Seminar: Dr. Cornelia Lee-Thedieck

The significance of material properties for stem cells: on the role of substrate mechanics, nanostructure and 3D architecture in the hematopoietic stem cell niche

Date:
8 April 2014 00:00 hrs.
Location:
Figdor Lecture Theatre, 8th floor RIMLS Building, Geert Grooteplein 26-28, route 289
Title:
The significance of material properties for stem cells
Speaker(s):

Dr. Cornelia Lee-Thedieck, Karlsruhe Institute of Technology (KIT), Institute of Functional Interfaces, Germany

Host(s):

Dr. Alessandra Cambi, Dept. of Tumor Immunology, Radboudumc

08-04-2014 00:00:00Europe/AmsterdamThe significance of material properties for stem cells Figdor Lecture Theatre, 8th floor RIMLS Building, Geert Grooteplein 26-28, route 289Rimlsrimls@radboudumc.nl

Remarks / more information:

Cornelia _Lee -Thedieck _fotoHuman hematopoietic stem cells (HSCs) are an indispensable part of regenerative therapies of haematological disorders. However, their use in the clinics is restricted by their limited availability. Therefore, expansion of HSCs byin vitrocultivation would be of great benefit for tens of thousands of patients. The fundamental problem in this purpose is the fast differentiation of HSCs duringin vitroculture.In vivoHSCs are mainly located in the bone marrow in specific stem cell niches. These niches possess unique microenvironments that allow the maintenance and self-renewal of HSCs. Not only the biochemical composition of HSC niches but also their physical properties such as substrate nanostructure, elasticity and architecture are both known to influence cell behaviour. We aim to understand the mutual biological and physical interactions of HSCs with their niches and to engineer artificial biomimetic stem cell niches that allow the targetedin vitroexpansion or differentiation of HSCs.

Using an interdisciplinary approach that applies innovative material sciences techniques to answer fundamental biological questions we study the influence of nanostructure, mechanical properties and architecture (2D versus 3D) of the environment on HSCs. We could show that HSC adhesion, signal transduction and gene expression depend on the precise nanometer-scaled distance between integrin ligands by applying nanopatterned, bio-functionalized gold nanoparticle arrays. Furthermore, we investigated the role of substrate stiffness in the HSC niche. Based on our data, we developed a new model that describes how substrate stiffness is modulated in the HSC niche during physiological processes and how the stiffness, in concert with other factors, influences HSC adhesion and migration in the niche. Only recently, we demonstrated how the three-dimensional architecture of a biomimetic scaffold in synergy with other factors impacts HSC proliferation and differentiation. Our future studies will focus on the further development of 3D cell culture systems as well as multi-functional nanostructured biomaterials for HSCs.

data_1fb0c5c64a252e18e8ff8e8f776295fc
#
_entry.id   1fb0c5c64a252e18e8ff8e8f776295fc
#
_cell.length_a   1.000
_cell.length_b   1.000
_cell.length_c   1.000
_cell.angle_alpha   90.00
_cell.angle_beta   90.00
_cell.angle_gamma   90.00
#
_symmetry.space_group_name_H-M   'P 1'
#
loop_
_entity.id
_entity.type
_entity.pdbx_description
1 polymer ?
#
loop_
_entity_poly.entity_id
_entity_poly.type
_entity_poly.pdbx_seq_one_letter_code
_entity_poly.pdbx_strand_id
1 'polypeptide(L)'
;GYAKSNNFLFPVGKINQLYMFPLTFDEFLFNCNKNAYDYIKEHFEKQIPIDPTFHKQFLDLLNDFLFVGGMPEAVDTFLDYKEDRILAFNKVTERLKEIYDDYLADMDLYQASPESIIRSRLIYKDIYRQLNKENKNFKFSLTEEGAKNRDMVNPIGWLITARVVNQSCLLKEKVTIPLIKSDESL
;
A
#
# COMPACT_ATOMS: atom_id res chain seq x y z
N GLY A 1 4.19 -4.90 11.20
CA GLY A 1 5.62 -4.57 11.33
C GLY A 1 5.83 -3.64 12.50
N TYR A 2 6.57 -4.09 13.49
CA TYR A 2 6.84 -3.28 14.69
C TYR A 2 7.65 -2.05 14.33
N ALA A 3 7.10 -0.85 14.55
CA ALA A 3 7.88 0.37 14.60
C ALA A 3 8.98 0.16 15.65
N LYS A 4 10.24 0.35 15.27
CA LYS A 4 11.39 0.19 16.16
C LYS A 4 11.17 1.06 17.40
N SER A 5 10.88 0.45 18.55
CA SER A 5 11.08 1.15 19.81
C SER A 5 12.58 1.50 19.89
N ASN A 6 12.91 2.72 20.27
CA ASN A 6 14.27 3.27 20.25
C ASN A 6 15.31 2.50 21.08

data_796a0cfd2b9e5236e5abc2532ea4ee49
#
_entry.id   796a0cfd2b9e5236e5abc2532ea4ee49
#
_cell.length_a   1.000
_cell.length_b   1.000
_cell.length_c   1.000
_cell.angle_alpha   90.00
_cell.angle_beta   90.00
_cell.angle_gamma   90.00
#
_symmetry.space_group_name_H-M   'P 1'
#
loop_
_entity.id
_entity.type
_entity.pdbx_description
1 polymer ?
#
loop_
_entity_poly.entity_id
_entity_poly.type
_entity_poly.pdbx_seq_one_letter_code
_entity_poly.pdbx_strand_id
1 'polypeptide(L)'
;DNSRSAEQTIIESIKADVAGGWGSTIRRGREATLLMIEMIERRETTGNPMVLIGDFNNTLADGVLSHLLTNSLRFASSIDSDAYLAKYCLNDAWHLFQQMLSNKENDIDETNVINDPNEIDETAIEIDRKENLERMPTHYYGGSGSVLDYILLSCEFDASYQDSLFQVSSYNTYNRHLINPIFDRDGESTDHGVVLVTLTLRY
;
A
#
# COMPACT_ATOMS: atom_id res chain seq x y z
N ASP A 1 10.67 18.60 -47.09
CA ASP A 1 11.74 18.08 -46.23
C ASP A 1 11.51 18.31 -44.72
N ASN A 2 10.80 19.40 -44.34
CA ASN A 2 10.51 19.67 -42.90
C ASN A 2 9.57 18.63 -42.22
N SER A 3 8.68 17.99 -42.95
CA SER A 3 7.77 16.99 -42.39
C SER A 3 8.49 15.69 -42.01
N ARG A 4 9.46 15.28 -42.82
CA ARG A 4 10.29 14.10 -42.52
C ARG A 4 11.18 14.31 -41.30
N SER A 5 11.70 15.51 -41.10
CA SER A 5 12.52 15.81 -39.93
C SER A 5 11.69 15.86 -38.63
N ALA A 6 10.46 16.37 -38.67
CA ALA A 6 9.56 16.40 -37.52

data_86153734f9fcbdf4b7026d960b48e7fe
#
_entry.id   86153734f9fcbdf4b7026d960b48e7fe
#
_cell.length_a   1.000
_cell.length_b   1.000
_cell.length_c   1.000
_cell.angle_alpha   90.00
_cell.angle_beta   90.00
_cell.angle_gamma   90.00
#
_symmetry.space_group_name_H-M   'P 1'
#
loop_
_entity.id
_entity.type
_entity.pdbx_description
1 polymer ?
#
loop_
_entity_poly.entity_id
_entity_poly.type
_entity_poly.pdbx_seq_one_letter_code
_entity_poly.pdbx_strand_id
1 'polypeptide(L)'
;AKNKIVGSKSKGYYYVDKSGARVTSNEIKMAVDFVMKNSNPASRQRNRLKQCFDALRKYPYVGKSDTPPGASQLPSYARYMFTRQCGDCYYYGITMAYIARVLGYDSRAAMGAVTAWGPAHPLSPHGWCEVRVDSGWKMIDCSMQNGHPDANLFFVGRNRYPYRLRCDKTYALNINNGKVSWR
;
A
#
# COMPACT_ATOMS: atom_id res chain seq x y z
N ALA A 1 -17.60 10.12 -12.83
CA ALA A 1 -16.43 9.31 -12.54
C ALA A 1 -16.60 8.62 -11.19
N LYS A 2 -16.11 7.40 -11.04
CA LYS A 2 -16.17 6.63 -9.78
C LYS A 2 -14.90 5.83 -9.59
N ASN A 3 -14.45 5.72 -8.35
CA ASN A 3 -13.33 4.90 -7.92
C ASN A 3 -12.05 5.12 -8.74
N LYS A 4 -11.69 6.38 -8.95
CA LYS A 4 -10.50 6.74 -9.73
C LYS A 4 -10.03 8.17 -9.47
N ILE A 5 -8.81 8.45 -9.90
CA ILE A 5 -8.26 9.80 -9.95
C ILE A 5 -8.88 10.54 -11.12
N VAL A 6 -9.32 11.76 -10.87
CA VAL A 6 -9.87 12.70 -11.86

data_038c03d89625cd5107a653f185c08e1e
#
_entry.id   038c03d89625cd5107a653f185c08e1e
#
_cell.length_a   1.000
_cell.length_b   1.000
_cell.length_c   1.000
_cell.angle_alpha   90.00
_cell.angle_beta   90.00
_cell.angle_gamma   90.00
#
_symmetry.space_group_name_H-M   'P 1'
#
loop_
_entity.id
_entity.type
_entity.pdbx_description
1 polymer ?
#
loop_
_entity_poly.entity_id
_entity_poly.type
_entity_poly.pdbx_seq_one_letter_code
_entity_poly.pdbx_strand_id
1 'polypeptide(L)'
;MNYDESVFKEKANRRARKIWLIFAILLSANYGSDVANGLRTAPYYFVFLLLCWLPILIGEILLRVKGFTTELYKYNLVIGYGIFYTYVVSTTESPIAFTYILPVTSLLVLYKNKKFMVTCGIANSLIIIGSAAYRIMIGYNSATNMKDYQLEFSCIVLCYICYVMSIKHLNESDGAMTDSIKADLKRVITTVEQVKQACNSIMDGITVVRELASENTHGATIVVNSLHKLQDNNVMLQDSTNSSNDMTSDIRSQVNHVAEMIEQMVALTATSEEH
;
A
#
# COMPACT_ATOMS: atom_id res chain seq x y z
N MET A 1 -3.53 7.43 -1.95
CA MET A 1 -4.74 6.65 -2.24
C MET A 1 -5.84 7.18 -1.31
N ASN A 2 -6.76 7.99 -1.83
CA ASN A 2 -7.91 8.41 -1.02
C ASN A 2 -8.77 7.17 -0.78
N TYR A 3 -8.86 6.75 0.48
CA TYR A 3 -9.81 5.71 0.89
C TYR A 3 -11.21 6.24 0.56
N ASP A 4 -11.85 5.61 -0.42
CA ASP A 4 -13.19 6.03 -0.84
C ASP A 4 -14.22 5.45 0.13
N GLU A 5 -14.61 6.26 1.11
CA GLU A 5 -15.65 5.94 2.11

Short biographical sketch

Cornelia Lee-Thedieck is head of the junior research group "Stem Cell-Material-Interactions" at the Karlsruhe Institute of Technology (KIT), Institute of Functional Interfaces. In 2013 she was successful in the BMBF young investigator competition "NanoMatFutur". The NanoMatFutur Junior Research group started recently, on October 1, 2013. From 2007 to 2009 she was a Postdoctoral Fellow and from 2009 to 2012 she was a group leader at the Max Planck Institute for Intelligent Systems in the department of Prof. Spatz, where she started to investigate the impact of physical parameters on stem cells. She received her Diploma in Biochemistry (2004) and her Ph.D. in Biology (2007) from the University of Tübingen.

Key Publications:

  • Biomimetic macroporous PEG hydrogels as 3D scaffolds for the multiplication of human hematopoietic stem and progenitor cells. Biomaterials. 2014 Jan;35(3):929-40. doi: 10.1016/j.biomaterials.2013.10.038.
  • Regulation of hematopoietic stem cell behavior by the nanostructured presentation of extracellular matrix components. PLoS One. 2013;8(2):e54778. doi: 10.1371/journal.pone.0054778.
  • The significance of integrin ligand nanopatterning on lipid raft clustering in hematopoietic stem cells. Biomaterials. 2012 Apr;33(11):3107-18. doi: 10.1016/j.biomaterials.2012.01.002.

 

 



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